Generally speaking, the pervasive idea (AFAIK) in predictive modeling is to use the simplest model that performs the best. This is relatively easy with some algorithms such as random forest (less variables at each split = less complex).

This is also easy at first with simple neural networks. A neural network with 5 nodes is clearly more complex than a 3 node network. But what about when we get in to multiple layers? For example, is a 100 node, single layer network considered less complex than a two layer network with 10 nodes in each layer? Or are the layers multiplicative (10*10 = 100) and we would say they are the same complexity? Naturally there are many different combinations which increase as more layers are added.

I am curious about this as I have seen discussions regarding very wide versus very deep networks and want to know if there is any consensus on what defines a 'simpler' network.


1 Answer 1


For accessing a complexity of a model, number of free parameters is a good start, with it you can calculate AIC or BIC from number of free parameters. And getting number of free parameters in a Multi Layer Perception (MLP) neural network can be found here: Number of parameters in an artificial neural network for AIC

In addition, there are some cases, that you have a lot parameters, but they are not "totally free" / with regularization. For example, for linear regression, if you have $1000$ features but $500$ data points, it is totally OK to fit a model with $1000$ coefficients, but regularize the coefficients with a large regularization parameter. You can search Ridge Regression or Lasso Regression for details.

In Neural network case, it is also possible people have a very compacted network structure (many layers many neurons) but with some regularization in there. In that case, the method mentioned above will not work.

Finally, I would not agree your statement about random forest. As discussed in Breiman's original paper: in creasing number of trees is will not lead a more complex model / have over fitting. Instead, the out of bag (OOB) error will converge, if you have large number of trees. In practice, if computational power is not a concern, building a random forest with large number trees is actually recommended.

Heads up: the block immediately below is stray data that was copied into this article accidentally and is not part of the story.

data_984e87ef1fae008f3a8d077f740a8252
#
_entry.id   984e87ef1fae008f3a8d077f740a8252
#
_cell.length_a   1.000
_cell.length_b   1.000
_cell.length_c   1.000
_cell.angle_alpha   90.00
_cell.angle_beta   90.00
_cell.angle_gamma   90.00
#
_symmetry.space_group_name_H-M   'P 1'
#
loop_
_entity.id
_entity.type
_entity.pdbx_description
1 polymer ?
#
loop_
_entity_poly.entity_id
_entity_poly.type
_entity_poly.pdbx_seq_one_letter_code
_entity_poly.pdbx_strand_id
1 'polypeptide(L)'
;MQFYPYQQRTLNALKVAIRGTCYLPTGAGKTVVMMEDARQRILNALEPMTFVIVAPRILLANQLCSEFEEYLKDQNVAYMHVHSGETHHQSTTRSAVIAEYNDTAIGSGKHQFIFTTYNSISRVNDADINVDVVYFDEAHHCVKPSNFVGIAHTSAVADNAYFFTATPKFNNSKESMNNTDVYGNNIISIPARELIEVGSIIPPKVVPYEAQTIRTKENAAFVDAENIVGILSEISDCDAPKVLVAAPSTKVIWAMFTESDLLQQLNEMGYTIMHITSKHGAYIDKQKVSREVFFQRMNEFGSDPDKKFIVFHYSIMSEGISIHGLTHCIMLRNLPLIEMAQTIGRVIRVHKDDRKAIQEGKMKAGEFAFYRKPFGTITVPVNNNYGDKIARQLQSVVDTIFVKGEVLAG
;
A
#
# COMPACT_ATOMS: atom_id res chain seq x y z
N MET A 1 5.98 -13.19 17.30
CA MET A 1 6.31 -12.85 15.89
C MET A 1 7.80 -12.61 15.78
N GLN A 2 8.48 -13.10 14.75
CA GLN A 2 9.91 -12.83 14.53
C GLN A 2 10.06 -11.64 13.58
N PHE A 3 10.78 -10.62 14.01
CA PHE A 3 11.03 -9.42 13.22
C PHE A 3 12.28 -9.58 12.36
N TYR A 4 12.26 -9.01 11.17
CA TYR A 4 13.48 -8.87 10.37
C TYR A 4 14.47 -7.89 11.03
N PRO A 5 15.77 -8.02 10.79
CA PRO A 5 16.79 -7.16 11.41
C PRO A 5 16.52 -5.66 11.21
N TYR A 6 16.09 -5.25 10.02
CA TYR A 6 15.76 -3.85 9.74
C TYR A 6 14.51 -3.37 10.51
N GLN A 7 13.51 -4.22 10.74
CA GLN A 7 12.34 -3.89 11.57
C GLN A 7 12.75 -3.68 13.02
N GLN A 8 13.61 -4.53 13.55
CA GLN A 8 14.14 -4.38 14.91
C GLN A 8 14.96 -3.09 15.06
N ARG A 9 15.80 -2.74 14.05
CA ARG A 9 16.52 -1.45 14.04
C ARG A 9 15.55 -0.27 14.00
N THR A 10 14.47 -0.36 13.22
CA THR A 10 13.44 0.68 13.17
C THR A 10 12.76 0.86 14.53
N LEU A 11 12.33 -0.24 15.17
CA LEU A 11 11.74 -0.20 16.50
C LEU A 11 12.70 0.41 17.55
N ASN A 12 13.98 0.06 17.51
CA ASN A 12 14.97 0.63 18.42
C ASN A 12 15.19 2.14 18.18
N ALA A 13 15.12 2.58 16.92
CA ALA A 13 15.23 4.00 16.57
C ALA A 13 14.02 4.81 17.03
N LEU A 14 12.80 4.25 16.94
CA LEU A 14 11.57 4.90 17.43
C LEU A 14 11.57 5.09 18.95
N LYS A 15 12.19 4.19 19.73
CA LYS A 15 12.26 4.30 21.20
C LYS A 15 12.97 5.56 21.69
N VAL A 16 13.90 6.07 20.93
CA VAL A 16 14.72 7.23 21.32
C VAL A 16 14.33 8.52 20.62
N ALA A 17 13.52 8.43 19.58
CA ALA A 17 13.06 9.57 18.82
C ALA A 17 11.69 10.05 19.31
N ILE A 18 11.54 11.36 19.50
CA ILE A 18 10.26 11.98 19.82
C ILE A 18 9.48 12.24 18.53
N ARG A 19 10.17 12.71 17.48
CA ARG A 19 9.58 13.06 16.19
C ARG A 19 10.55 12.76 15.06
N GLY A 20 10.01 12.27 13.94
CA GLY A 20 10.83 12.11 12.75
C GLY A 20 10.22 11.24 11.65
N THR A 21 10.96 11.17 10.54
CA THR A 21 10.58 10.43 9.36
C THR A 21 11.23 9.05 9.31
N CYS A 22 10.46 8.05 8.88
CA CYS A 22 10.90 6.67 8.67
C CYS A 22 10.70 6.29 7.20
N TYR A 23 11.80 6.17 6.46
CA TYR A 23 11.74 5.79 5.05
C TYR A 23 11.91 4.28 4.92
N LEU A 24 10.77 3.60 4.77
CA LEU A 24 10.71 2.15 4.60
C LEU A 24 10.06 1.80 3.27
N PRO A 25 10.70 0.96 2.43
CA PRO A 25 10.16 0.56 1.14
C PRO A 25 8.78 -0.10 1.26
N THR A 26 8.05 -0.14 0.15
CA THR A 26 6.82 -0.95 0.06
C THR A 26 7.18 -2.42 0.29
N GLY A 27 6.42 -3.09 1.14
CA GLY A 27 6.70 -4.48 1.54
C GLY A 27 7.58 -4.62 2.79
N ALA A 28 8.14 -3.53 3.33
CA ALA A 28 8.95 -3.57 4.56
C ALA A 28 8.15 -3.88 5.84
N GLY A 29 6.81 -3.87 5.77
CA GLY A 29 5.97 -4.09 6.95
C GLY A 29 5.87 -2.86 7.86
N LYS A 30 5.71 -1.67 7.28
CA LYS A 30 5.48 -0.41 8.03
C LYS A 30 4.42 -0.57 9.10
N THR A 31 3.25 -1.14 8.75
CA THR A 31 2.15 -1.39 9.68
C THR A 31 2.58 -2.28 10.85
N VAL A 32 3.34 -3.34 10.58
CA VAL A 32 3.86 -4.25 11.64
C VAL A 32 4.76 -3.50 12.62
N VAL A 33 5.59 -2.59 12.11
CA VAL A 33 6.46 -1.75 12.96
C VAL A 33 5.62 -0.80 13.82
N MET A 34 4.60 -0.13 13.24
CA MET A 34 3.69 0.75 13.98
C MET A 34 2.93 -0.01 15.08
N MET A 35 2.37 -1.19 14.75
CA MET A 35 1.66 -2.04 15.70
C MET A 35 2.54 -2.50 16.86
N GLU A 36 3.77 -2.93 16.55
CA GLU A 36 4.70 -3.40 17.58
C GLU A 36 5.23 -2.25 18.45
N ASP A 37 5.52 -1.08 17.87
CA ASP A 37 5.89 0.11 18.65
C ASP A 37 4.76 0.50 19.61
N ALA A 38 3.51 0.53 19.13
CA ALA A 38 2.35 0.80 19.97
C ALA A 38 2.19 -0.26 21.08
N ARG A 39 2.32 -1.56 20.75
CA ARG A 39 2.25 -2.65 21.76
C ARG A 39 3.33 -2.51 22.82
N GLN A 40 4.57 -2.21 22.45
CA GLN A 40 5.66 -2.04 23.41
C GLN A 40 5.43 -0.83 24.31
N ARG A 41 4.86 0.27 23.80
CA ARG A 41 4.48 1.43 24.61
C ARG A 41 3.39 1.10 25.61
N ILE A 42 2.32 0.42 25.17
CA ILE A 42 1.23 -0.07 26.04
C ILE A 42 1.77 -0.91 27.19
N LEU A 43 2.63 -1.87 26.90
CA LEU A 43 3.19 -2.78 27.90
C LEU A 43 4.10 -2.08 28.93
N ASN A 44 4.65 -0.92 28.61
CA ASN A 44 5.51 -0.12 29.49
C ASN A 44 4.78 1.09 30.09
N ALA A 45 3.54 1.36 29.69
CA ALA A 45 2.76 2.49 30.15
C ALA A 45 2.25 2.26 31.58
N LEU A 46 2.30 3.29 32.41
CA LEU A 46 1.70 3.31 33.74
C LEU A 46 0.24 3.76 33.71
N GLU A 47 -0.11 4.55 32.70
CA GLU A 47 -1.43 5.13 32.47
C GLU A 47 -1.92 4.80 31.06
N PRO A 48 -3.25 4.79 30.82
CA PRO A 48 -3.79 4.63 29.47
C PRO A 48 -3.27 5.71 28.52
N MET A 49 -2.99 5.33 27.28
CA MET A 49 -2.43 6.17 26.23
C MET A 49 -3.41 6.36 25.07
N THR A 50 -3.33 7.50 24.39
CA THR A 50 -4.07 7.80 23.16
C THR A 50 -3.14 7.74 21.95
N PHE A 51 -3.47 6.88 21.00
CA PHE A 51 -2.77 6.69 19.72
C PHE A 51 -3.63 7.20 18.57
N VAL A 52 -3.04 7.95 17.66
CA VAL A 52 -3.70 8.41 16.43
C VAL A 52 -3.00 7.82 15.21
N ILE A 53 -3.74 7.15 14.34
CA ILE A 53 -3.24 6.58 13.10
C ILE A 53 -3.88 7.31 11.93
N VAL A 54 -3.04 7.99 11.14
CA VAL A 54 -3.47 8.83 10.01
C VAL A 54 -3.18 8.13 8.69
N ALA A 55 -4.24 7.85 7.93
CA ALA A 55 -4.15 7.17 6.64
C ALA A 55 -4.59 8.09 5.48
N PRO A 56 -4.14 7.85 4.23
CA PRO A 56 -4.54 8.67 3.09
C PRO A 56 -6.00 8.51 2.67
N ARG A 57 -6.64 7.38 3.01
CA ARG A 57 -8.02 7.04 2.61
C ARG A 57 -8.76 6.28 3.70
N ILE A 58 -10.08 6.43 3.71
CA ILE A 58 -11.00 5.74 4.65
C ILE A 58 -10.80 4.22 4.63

To your comment:

The model complexity is an abstract concept, and can be defined in different ways. AIC and BIC are some definitions and other way of defining it exists. See this Definition of model complexity in XGBoost as an example.

In addition, it is fine, if two NN has different structure, but it is still can have same complexity. Here is an example: say, we are doing polynomial regression. You have 2 ways, one is have a higher order model with more regularization, another is lower order without regularization. You can have same "complexity" but the structure are different.

  • $\begingroup$ Thanks for the answer, isn't it possible that two models could have the same AIC/BIC but have different architectures? Also, regarding RF, you are correct, I actually meant to refer to the # of variables at each split (mtry in R's randomForest) but I was too hasty in my question. That is what is recommended by Max Kuhn in the caret package. $\endgroup$
    – cdeterman
    Commented Aug 26, 2016 at 14:51

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